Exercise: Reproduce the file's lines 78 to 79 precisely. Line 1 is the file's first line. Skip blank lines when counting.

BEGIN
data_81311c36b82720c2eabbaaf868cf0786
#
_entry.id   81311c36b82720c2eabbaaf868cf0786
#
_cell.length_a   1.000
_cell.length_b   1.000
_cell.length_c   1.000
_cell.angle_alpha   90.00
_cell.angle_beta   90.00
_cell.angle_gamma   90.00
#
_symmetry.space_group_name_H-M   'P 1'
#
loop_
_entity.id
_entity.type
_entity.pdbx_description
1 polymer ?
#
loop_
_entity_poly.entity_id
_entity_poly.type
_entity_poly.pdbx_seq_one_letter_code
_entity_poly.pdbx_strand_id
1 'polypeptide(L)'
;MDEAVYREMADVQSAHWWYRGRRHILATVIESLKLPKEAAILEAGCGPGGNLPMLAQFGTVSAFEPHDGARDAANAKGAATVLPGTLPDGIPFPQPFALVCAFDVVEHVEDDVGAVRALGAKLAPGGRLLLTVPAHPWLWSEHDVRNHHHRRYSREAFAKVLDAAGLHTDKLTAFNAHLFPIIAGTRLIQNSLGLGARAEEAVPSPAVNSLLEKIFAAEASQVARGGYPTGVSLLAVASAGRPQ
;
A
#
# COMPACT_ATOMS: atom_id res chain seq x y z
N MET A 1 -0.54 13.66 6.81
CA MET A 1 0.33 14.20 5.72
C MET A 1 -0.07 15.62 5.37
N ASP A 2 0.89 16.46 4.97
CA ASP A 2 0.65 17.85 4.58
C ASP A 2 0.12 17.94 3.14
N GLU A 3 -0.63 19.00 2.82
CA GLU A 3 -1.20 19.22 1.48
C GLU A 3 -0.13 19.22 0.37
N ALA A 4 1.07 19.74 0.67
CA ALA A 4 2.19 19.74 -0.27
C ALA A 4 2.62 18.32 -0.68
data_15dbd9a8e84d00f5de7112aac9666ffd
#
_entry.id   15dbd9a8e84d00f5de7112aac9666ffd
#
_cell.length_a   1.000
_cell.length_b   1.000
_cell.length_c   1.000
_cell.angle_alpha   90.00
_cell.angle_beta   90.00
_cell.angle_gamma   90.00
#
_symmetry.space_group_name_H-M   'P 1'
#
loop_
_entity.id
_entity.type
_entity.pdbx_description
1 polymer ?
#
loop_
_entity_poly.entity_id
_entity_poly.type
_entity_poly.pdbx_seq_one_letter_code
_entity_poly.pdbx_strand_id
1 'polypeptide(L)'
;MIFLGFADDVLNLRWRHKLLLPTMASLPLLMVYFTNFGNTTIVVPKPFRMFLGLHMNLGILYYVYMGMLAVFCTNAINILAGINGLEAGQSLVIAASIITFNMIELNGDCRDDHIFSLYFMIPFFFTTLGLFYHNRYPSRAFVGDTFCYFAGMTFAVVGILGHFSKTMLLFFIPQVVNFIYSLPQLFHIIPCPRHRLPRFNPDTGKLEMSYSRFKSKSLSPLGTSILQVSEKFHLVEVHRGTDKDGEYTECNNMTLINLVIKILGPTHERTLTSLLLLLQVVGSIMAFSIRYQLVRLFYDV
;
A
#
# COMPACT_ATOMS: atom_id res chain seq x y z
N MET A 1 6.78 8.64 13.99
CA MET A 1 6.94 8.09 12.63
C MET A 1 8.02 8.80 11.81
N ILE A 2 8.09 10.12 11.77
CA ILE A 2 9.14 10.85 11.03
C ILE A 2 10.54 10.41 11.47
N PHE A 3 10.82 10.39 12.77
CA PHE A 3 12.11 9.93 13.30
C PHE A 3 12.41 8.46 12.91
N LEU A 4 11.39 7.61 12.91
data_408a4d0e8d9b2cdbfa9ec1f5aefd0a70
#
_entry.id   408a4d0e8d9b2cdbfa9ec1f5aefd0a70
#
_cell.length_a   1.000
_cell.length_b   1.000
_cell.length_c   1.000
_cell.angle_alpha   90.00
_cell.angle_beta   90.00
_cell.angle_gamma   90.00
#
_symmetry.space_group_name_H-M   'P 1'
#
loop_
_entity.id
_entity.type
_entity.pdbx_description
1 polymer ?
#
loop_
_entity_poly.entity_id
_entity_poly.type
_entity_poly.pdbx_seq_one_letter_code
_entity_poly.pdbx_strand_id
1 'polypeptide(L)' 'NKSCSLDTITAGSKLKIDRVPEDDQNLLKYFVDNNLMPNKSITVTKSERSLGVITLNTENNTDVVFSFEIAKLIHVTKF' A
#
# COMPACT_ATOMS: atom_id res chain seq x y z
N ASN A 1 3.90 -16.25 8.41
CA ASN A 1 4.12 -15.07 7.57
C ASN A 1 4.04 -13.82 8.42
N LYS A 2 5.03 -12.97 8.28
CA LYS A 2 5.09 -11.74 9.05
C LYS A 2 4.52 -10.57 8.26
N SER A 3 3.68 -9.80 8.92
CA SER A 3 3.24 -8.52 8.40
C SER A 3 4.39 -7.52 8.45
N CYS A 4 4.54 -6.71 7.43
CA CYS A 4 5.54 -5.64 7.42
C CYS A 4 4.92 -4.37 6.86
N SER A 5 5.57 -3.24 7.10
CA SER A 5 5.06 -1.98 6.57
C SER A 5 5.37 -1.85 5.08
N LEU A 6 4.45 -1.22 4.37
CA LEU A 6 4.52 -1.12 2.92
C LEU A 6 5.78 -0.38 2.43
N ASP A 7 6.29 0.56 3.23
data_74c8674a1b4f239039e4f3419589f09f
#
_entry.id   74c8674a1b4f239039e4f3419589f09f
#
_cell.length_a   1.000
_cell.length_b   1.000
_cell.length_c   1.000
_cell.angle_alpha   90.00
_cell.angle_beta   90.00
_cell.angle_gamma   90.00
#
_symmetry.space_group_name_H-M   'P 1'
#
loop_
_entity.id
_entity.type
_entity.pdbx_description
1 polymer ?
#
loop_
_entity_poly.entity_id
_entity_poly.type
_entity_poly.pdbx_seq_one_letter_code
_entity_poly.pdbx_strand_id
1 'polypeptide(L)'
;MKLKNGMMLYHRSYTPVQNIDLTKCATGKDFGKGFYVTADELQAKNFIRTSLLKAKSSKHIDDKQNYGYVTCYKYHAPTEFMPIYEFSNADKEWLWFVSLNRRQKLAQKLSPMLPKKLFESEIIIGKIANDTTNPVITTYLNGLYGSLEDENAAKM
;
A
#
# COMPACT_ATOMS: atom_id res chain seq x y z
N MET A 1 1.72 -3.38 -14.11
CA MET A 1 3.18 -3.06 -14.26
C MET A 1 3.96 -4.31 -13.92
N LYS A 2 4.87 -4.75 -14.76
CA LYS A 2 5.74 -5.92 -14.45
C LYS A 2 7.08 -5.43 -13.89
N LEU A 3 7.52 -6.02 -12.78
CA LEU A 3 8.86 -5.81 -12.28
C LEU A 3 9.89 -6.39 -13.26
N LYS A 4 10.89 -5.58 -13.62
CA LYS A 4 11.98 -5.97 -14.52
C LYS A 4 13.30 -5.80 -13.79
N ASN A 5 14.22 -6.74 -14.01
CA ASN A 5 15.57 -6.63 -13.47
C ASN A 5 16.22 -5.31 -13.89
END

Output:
C ILE A 2 10.54 10.41 11.47
N PHE A 3 10.82 10.39 12.77